The Nature of Nationalism in the Modern World
THURSDAY, OCTOBER 28, 1999
Professor Liah Greenfeld is an expert on the phenomenon of nationalism. She has held appointments as the John L. Loeb Associate Professor of Social Science at Harvard University, visiting professor at the École des Hautes Ludes en Sciences Sociales in Paris, and visiting associate professor in political science at MIT. At each of these institutions, Professor Greenfeld taught courses relating to the role of nationalism in shaping society, defining cultural identity, and in some cases providing the source and the justification for ethnic conflict. Greenfeld now teaches Political Science and Sociology at Boston University, where she focuses on the sociology of Russian and East European cultures and societies, as well as the cultural foundations of modernity on a world level. Greenfeld approaches the subject of ethnic conflict as a potential consequence of nationalism, and traces its roots to a culture's affinity for a nationalist state.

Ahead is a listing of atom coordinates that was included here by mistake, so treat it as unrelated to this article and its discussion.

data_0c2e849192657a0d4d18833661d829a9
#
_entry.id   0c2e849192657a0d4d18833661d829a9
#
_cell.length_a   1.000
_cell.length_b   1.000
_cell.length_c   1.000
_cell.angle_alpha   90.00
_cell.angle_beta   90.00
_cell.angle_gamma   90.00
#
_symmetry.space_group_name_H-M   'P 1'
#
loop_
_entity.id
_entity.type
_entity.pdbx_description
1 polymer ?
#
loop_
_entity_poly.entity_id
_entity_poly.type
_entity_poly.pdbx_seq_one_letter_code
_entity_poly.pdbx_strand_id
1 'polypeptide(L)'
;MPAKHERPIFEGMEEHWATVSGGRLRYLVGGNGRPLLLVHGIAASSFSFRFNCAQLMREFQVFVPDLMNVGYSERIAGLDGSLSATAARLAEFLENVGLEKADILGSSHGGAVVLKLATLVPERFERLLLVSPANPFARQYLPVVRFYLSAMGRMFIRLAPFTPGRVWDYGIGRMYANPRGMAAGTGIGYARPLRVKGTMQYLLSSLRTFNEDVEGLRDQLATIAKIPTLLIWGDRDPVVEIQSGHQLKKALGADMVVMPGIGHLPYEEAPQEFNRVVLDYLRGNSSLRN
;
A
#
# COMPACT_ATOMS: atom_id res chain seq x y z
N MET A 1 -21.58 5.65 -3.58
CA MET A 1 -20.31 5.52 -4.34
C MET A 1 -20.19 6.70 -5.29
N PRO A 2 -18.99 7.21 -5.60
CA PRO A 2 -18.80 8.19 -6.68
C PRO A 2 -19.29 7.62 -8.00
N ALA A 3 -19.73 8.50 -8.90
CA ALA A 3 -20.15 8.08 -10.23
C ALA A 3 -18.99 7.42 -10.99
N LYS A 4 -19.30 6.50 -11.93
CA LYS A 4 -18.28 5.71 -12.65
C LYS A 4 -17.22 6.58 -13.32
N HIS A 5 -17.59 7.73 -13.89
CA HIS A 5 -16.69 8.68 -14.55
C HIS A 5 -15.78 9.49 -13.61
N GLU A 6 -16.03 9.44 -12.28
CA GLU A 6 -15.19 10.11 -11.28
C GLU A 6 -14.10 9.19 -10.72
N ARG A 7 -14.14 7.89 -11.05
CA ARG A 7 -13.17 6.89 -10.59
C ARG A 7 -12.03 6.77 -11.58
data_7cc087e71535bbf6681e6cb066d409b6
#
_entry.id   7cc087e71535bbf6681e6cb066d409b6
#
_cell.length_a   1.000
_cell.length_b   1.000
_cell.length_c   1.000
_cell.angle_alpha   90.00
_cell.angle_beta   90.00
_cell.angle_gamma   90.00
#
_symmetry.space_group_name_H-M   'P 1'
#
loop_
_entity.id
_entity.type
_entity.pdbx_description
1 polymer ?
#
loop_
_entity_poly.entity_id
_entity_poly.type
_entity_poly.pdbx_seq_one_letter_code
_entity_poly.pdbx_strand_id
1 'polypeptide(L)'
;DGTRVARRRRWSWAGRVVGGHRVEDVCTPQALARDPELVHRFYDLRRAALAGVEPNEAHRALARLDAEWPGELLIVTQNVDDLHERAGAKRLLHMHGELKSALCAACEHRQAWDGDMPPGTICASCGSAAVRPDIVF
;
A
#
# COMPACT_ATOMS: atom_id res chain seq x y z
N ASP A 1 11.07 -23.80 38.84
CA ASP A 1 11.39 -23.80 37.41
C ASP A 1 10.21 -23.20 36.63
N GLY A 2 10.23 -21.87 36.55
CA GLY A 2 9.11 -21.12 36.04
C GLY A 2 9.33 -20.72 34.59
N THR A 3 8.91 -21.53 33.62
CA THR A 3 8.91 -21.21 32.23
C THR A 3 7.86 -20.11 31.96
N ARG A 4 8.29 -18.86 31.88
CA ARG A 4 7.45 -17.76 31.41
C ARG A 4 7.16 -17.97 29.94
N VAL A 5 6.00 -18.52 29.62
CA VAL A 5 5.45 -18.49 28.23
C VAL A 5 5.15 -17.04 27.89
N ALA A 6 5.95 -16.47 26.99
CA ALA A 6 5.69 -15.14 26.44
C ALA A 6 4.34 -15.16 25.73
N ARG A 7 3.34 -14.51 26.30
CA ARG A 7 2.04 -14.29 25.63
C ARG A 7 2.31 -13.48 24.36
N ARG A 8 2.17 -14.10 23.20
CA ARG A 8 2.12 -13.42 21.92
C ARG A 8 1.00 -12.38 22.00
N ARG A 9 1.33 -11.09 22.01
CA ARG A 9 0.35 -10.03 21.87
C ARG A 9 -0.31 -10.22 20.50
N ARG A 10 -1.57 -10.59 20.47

Professor Greenfeld has been the recipient of many research awards, including a Mellon Fellowship in 1984, and a John M. Olin Research Fellowship in 1987. A prolific writer, Dr. Greenfeld's books include Center: Ideas and Institutions (1989), Different Worlds: A Study in the Sociology of Taste, Choice, and Success in Art (1989), and Nationalism: Five Roads to Modernity (1992). Dr. Greenfeld is currently studying national identity and political change in Russia, as well as a comparative analysis on the economic implications of nationalism. Greenfeld will be joining us at the Athenaeum to discuss the effect of nationalism on ethnic conflict as part of the series Ethnic Conflict in the Modern World cosponsored by the Keck Center for International and Strategic Studies.